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Disability Benefits Protected with Budget Deal

Wrap up of 2015: Schedule your in-service for 2016
to get updates on Social Security disability.

A proposed two year budget agreement reached between the White House and the House of Representatives at the end of October protects disability benefits for millions of disabled Americans. It also contained agreements that will help better fund the operations of the Social Security Administration.

On the other hand, low inflation calculations mean no COLA increase for people receiving Social Security disability, retirement and survivor benefits.

BUDGET AGREEMENT

As had been projected more than a decade ago by Social Security actuaries, beneficiaries of Social Security disability benefits in 2016 faced a reduction in benefits as the disability trust fund would have been unable to pay all of the benefits owed. The budget agreement provides that for the next three years, a greater percentage of FICA payments to the Social Security trust funds will be directed to the disability trust fund assuring the payment of full benefits through at least 2022. This is certainly welcome news.

The agreement ends the “file and suspend” strategy that had been used by some Americans to enhance retirement benefits. While it will cost some people the chance to use this technique to increase their benefits, it will help a bit to enhance the long term solvency of the retirement trust fund. The Administration had been focused on ending this retirement benefit tool.

The deal also includes a test program which will allow people on SSDI to return to work and, after the end of their Trial Work Period, be able to continue working without the total loss of the monthly benefit. Instead there will be a $1 reduction for every $2 earned over the substantial gainful activity limit. Finally, there is also funding for an expansion of the fraud investigation units into all 50 states over the next several years.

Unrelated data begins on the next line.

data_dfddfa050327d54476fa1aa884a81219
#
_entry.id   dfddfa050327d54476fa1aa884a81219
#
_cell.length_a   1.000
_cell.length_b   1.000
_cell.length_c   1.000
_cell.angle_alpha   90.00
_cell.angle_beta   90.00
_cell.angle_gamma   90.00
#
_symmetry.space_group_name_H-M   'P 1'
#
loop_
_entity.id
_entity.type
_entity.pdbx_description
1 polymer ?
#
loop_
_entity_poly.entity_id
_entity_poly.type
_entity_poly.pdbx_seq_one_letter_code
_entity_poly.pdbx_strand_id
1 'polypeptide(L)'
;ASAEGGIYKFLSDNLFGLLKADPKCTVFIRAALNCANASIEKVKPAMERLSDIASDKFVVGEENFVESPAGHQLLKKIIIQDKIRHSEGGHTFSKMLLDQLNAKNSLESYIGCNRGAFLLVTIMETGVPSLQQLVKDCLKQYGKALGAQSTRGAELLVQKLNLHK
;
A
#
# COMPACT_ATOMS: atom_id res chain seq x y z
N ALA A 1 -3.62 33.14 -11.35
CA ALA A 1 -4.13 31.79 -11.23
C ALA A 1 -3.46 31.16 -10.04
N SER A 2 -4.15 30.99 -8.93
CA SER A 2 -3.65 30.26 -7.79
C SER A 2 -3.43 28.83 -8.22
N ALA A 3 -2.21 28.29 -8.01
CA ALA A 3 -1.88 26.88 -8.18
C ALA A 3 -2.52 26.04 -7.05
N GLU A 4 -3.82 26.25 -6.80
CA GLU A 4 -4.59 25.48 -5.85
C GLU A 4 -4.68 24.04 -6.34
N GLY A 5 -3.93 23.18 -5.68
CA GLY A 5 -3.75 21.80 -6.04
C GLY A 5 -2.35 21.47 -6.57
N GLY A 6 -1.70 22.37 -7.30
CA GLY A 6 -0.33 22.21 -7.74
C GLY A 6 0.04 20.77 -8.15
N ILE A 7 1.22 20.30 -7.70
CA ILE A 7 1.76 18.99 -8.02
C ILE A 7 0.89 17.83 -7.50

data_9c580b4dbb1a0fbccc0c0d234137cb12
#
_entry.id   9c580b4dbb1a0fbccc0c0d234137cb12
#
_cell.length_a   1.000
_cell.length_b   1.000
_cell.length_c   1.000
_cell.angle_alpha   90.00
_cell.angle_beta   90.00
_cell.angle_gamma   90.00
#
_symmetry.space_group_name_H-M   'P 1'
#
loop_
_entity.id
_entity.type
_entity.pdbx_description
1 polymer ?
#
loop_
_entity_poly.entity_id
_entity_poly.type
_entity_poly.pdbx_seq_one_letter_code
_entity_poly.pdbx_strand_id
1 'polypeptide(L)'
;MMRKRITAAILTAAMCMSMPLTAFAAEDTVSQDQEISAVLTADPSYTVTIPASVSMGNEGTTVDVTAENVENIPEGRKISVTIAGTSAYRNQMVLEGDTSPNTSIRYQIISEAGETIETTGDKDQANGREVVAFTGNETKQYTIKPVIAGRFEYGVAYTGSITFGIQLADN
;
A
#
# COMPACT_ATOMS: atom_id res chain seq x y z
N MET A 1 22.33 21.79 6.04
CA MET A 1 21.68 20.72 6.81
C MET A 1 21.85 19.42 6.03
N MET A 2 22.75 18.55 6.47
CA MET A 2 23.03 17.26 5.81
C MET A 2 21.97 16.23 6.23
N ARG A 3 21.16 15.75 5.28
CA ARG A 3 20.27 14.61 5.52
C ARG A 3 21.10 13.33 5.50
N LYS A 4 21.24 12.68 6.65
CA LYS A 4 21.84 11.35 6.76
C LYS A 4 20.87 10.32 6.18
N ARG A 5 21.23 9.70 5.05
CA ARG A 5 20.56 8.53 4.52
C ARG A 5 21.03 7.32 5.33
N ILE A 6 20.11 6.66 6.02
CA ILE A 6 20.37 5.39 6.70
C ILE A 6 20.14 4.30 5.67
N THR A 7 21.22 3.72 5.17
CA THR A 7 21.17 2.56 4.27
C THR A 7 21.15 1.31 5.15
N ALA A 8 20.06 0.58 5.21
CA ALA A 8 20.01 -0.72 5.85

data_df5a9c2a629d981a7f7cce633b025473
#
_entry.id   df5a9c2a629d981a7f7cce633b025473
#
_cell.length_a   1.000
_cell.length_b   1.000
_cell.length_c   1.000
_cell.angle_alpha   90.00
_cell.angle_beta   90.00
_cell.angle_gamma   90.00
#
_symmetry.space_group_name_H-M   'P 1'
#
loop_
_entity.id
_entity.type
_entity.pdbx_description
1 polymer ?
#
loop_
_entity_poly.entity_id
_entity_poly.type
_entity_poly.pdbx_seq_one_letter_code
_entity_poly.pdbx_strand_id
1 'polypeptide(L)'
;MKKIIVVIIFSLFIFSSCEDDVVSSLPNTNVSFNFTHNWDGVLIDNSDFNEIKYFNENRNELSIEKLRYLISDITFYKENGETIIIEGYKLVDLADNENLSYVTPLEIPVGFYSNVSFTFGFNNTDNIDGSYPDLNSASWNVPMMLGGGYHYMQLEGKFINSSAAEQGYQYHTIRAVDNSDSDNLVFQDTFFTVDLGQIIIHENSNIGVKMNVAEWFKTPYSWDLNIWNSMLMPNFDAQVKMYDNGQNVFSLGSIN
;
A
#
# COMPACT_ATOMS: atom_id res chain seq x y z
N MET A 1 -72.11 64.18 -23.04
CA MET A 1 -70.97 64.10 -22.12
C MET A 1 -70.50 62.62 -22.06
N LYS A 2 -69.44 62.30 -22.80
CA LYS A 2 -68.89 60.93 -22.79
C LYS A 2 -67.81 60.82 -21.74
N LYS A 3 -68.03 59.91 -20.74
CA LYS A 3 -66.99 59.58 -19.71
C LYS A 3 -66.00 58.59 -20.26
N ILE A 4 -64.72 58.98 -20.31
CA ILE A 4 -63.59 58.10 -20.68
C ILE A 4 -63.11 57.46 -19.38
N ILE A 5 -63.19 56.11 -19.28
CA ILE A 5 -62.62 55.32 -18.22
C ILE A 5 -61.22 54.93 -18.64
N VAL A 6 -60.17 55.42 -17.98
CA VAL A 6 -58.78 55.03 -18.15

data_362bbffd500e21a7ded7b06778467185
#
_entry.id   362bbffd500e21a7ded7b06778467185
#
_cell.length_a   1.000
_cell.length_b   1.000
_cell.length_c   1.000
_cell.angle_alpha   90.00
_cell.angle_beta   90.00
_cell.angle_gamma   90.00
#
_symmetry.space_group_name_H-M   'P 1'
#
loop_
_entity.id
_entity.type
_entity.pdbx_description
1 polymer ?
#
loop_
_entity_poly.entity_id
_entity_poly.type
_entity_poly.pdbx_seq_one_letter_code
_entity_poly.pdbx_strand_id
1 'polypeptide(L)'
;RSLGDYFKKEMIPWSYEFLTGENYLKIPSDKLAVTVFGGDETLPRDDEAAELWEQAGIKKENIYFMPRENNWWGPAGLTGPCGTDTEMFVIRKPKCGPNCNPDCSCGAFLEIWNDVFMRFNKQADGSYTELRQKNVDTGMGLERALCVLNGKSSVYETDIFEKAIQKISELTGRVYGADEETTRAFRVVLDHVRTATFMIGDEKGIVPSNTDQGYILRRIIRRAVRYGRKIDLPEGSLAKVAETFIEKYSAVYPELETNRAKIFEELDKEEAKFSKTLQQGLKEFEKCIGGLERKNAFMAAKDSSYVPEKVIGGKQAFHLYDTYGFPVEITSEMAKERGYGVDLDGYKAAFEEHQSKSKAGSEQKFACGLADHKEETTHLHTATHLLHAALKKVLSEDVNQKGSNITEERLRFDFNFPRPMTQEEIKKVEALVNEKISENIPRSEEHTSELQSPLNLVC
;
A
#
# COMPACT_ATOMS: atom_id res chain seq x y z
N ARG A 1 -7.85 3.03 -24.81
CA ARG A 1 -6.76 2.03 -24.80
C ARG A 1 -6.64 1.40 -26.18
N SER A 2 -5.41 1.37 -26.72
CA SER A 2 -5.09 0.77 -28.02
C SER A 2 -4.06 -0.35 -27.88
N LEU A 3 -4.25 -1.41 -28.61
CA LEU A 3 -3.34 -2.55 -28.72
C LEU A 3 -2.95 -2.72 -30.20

NO COLA INCREASE FOR 2016

Annual COLA increases are based upon inflationary changes in the Consumer Price Index for Urban Wage Earners and Clerical Workers during the third quarter of the current year versus the same time period of the previous year. The minimal difference this year means benefits will not increase for 2016. This is a serious hardship on the disabled and retired seniors.

The definition of “substantial gainful activity” will increase to $1,130 from $1,090. The definition of a “trial work period” month will increase from $780 per month in earnings to $810.

The lack of a COLA increase would have meant a large increase in Medicare Part B premiums for Medicare recipients with income over $85,000 ($170,000 if filing jointly). The budget agreement minimizes, but does not eliminate, the Medicare Part B increase for this group.

Protecting the benefits relied upon by millions of disabled, retired and survivor Americans was a critical move by Congress and the administration. While the loss of the file and suspend strategy impacts some retirees, and the expansion of the investigation units is of some concern, overall this budget package positive long term implications.

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